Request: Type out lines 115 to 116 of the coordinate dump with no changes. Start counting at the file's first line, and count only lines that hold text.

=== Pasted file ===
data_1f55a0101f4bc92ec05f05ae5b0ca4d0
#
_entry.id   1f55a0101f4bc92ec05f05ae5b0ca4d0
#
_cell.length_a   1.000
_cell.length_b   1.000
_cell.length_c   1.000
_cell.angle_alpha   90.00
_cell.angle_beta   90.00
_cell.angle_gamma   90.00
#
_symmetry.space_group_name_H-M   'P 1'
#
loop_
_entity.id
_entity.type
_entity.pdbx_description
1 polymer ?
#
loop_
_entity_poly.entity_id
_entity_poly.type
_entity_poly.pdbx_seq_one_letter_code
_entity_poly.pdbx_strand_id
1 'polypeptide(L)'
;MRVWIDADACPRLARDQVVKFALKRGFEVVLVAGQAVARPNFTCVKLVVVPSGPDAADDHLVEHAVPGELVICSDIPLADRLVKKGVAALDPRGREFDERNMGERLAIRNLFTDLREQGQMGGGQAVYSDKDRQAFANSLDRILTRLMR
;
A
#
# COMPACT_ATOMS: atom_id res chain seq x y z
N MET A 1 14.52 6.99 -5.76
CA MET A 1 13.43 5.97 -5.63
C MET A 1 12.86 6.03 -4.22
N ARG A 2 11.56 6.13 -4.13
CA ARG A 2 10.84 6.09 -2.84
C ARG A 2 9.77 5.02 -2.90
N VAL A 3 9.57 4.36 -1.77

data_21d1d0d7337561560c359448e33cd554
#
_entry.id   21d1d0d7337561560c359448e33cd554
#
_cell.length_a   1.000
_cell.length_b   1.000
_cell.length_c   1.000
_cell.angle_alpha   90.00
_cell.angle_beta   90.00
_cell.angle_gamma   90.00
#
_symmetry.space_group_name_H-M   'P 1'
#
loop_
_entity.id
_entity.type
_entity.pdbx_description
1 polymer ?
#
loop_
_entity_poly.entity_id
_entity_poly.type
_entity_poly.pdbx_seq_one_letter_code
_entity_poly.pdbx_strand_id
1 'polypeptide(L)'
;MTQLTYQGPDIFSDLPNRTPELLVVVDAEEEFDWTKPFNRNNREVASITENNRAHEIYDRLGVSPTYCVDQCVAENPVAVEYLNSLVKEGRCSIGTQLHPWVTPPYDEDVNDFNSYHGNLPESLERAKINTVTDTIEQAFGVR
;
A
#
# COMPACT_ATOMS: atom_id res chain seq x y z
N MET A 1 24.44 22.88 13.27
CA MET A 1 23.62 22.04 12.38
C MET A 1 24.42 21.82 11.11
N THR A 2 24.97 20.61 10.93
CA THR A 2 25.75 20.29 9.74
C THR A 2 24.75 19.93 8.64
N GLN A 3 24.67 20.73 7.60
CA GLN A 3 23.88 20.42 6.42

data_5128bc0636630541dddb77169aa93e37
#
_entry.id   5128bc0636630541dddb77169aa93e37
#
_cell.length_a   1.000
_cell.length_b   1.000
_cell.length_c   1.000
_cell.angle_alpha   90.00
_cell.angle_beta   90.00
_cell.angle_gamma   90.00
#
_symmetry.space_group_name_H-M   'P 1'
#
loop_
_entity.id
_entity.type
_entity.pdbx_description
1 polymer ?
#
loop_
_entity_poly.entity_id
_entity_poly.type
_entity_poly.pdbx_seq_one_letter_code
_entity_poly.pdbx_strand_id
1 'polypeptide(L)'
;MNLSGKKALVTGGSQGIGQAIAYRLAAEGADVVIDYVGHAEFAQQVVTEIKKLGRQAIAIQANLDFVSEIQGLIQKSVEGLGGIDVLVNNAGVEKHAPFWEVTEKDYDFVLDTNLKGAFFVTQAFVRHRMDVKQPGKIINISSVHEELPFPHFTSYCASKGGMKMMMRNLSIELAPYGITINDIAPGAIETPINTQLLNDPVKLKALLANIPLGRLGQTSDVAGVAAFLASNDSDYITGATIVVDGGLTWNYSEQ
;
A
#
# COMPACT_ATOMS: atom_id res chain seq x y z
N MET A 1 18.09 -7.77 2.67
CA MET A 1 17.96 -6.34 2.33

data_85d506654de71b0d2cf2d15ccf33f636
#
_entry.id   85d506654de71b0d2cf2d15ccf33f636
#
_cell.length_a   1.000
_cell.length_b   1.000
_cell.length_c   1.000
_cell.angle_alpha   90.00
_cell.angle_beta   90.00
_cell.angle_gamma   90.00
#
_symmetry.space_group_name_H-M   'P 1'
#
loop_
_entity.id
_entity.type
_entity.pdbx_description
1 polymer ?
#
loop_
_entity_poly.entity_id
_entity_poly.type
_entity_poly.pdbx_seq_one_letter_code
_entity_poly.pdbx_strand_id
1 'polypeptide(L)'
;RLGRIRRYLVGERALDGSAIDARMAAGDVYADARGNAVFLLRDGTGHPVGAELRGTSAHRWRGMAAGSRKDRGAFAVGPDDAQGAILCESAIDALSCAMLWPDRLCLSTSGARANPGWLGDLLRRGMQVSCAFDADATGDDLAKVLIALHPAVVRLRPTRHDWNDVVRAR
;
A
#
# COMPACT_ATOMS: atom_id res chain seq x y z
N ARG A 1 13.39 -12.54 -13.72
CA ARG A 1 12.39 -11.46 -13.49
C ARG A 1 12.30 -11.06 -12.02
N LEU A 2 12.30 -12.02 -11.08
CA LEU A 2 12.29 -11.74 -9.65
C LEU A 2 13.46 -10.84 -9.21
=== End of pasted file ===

_cell.angle_alpha   90.00
_cell.angle_beta   90.00